For example, it was the leader of the opposition and former prime minister Mir-Hossein Moussavi who attacked the Ahmadinejad administration for even being prepared to consider the export of uranium to Russia for processing. The history of Iran, and the way it is embedded in the national consciousness, signal to any Iranian politician that compromising the country’s independence is unacceptable. All the upheavals in Iran’s modern history - the tobacco revolt of 1891, the constitutional revolt of 1906-09, the popular support for Mohammad Mossadeq in 1951-53, the revolution of 1978-79, and the post-election uprising of 2009 - were motivated by profound nationalistic fervour. Anyone wishing for a change of course from Tehran on matters of perceived core national interest will have a long wait (see Iran in World Politics: The Question of the Islamic Republic [C Hurst/Columbia University Press, 2008]).
Second, the critics of compromise with Iran say that with the Ahmadinejad administration in power there is no “partner for peace”. They are partially right, in that Iran’s current political constellation offers no space for a “grand gesture” comparable to Richard Nixon’s trip to China in February 1972. This is indeed part of the cost of the violent crackdown on the demonstrations that erupted after the disputed election of June 2009.
But in a long-term perspective it should be noted that Nixon’s opening came at the end of a realistic strategic assessment of the future of Chinese-American relations, one that went beyond the personalities who happened to be in power at the time. In the early 1960s, at the height of the cold war, the US considered destroying Chinese nuclear installations - only to accept that such a step would be militarily impossible and politically disastrous. It took time, but from that sober assessment the policy of engagement emerged.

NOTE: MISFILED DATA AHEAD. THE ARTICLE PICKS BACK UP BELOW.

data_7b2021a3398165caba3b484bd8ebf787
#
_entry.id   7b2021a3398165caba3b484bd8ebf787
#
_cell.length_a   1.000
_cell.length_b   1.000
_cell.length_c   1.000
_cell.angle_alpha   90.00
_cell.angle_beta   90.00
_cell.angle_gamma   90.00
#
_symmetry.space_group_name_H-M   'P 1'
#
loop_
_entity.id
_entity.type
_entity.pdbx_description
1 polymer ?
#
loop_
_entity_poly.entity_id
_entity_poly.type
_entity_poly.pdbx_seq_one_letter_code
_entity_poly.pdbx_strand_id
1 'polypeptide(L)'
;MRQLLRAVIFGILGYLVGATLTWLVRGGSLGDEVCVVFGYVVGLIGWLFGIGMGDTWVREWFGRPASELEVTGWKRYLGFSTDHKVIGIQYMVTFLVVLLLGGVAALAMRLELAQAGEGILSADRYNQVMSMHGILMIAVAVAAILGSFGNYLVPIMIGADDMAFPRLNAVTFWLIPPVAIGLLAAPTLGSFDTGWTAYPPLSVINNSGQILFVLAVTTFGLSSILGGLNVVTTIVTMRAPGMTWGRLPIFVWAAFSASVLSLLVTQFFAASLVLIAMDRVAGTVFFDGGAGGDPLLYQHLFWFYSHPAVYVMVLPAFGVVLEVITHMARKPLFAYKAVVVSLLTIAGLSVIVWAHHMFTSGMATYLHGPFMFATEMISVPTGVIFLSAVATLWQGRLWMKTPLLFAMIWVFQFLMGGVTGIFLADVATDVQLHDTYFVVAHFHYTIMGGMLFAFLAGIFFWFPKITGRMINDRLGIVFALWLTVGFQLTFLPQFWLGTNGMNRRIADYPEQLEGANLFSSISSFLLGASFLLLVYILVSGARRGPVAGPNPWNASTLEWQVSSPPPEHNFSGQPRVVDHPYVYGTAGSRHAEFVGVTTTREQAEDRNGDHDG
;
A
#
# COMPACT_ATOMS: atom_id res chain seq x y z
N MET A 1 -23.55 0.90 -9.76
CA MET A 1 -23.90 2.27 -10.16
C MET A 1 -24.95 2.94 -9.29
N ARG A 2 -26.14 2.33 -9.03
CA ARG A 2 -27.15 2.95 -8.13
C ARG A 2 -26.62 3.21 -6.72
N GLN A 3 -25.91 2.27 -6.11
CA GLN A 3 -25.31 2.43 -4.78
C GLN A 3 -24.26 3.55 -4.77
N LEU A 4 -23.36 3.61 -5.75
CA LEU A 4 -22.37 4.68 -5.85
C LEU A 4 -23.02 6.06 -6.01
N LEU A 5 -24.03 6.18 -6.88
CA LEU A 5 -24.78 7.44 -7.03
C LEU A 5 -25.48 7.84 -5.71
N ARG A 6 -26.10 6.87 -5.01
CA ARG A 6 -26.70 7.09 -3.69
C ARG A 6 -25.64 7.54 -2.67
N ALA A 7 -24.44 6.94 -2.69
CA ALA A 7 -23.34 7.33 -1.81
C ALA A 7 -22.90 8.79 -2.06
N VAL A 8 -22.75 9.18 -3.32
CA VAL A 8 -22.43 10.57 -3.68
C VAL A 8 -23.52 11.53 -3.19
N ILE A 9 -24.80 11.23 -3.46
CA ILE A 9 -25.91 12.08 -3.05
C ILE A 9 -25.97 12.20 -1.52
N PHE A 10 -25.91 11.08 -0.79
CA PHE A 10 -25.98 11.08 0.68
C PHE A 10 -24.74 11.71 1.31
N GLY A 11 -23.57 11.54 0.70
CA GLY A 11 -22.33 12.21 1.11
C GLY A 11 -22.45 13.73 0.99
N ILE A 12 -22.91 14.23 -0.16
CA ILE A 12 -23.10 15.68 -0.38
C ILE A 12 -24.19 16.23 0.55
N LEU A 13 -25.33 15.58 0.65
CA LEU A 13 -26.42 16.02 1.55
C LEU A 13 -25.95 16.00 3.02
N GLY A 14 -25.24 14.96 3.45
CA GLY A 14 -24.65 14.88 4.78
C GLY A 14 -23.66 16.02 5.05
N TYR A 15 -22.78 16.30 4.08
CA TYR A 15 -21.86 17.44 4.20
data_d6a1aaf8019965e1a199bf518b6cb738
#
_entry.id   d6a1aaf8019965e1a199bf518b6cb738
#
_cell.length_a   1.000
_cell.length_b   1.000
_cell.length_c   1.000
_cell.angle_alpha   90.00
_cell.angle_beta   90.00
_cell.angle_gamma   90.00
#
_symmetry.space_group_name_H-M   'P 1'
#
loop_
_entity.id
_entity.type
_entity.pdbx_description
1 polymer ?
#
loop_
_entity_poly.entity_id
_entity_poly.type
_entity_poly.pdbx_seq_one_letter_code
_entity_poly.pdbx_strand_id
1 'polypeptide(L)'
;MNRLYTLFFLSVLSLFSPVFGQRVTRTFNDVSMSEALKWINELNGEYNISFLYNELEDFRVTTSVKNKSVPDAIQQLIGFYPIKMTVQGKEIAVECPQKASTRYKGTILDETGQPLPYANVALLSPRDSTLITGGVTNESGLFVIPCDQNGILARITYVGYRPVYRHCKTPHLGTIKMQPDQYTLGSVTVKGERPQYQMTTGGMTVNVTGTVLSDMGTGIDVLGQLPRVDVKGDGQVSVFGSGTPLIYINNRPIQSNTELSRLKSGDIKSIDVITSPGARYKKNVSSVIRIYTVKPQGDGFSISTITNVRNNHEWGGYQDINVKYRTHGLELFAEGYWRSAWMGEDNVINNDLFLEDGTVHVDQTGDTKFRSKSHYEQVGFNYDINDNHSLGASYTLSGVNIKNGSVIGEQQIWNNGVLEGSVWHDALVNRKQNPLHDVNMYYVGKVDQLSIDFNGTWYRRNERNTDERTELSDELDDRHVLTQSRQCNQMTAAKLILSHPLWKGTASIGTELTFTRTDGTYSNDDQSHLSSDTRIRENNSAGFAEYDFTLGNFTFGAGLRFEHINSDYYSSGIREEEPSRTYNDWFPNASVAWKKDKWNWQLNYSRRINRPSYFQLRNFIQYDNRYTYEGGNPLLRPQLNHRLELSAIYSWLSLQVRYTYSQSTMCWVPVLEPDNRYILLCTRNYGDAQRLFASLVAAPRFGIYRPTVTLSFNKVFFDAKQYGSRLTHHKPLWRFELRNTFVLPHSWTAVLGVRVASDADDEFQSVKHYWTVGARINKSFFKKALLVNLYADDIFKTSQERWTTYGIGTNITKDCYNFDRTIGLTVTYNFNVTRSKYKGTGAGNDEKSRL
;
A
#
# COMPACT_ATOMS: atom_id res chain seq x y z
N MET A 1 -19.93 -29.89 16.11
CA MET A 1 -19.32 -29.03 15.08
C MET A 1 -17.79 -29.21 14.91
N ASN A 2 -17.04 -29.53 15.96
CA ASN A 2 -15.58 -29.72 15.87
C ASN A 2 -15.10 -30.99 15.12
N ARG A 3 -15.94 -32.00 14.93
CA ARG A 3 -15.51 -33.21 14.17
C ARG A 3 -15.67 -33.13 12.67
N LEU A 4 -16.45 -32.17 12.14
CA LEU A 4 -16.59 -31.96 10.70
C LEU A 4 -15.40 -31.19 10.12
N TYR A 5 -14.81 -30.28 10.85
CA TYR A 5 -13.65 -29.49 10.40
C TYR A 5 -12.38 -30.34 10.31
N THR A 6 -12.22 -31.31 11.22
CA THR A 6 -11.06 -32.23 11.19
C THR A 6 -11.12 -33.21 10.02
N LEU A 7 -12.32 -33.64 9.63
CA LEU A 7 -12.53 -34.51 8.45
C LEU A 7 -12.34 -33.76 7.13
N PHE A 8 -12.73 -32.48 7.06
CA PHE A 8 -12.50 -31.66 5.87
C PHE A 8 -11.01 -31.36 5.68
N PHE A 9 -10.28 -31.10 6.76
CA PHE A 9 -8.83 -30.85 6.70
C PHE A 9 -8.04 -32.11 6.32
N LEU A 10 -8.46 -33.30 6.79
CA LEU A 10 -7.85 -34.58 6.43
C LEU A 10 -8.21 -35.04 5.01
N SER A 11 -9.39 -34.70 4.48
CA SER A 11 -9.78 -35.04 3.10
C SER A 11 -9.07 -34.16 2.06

If the same approach were conducted today, it would surely start with the acknowledgment of a fundamental geo-strategic reality: that there is no military solution to the nuclear issue. Iran, by virtue of its size and history, is fundamentally embedded in the region, with influence in all its major points of tension (and others further afield). The implication is that the time to begin exploring the road to a future “grand opening” with Iran is now.
These larger factors suggest that the case for peace is well-founded - and that the leading politicians just need to seize it. A policy of engagement that replaces rhetoric with positive diplomacy in the interest even of a “cold peace” would be of immeasurable benefit to both sides. In 2010, peace with Iran is the single most important challenge facing the world community. Everyone has a stake in achieving this goal. The alternative scenario is death, destruction, and unimaginable mayhem, for “them” and for “us”.